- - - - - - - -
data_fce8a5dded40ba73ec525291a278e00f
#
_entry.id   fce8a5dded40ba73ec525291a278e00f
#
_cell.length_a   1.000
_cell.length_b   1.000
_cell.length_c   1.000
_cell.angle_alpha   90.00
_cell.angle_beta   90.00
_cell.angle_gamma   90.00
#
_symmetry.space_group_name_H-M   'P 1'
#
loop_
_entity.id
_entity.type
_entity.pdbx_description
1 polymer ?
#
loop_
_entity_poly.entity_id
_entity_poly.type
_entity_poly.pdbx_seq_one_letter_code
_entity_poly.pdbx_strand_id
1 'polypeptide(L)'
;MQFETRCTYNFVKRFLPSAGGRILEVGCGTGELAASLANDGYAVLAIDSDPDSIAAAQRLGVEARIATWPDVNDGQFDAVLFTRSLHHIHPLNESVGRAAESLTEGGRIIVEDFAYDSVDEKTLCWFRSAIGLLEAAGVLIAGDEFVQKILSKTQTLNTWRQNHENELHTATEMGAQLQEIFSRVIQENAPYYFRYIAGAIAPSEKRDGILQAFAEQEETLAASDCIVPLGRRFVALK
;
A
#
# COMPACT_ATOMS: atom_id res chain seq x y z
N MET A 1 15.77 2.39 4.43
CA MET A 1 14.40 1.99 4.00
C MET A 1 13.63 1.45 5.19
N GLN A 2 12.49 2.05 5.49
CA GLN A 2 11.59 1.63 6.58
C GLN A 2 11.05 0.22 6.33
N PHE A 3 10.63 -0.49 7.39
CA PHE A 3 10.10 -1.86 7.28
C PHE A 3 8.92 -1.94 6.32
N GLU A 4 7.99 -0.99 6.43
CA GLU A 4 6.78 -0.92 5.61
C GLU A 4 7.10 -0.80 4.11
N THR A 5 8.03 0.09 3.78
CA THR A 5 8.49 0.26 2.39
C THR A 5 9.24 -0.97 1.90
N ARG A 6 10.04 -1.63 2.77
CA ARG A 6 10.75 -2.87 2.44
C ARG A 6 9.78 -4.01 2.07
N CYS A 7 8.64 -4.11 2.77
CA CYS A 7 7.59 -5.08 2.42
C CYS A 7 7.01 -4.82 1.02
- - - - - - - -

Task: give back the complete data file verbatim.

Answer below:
data_fce8a5dded40ba73ec525291a278e00f
#
_entry.id   fce8a5dded40ba73ec525291a278e00f
#
_cell.length_a   1.000
_cell.length_b   1.000
_cell.length_c   1.000
_cell.angle_alpha   90.00
_cell.angle_beta   90.00
_cell.angle_gamma   90.00
#
_symmetry.space_group_name_H-M   'P 1'
#
loop_
_entity.id
_entity.type
_entity.pdbx_description
1 polymer ?
#
loop_
_entity_poly.entity_id
_entity_poly.type
_entity_poly.pdbx_seq_one_letter_code
_entity_poly.pdbx_strand_id
1 'polypeptide(L)'
;MQFETRCTYNFVKRFLPSAGGRILEVGCGTGELAASLANDGYAVLAIDSDPDSIAAAQRLGVEARIATWPDVNDGQFDAVLFTRSLHHIHPLNESVGRAAESLTEGGRIIVEDFAYDSVDEKTLCWFRSAIGLLEAAGVLIAGDEFVQKILSKTQTLNTWRQNHENELHTATEMGAQLQEIFSRVIQENAPYYFRYIAGAIAPSEKRDGILQAFAEQEETLAASDCIVPLGRRFVALK
;
A
#
# COMPACT_ATOMS: atom_id res chain seq x y z
N MET A 1 15.77 2.39 4.43
CA MET A 1 14.40 1.99 4.00
C MET A 1 13.63 1.45 5.19
N GLN A 2 12.49 2.05 5.49
CA GLN A 2 11.59 1.63 6.58
C GLN A 2 11.05 0.22 6.33
N PHE A 3 10.63 -0.49 7.39
CA PHE A 3 10.10 -1.86 7.28
C PHE A 3 8.92 -1.94 6.32
N GLU A 4 7.99 -0.99 6.43
CA GLU A 4 6.78 -0.92 5.61
C GLU A 4 7.10 -0.80 4.11
N THR A 5 8.03 0.09 3.78
CA THR A 5 8.49 0.26 2.39
C THR A 5 9.24 -0.97 1.90
N ARG A 6 10.04 -1.63 2.77
CA ARG A 6 10.75 -2.87 2.44
C ARG A 6 9.78 -4.01 2.07
N CYS A 7 8.64 -4.11 2.77
CA CYS A 7 7.59 -5.08 2.42
C CYS A 7 7.01 -4.82 1.02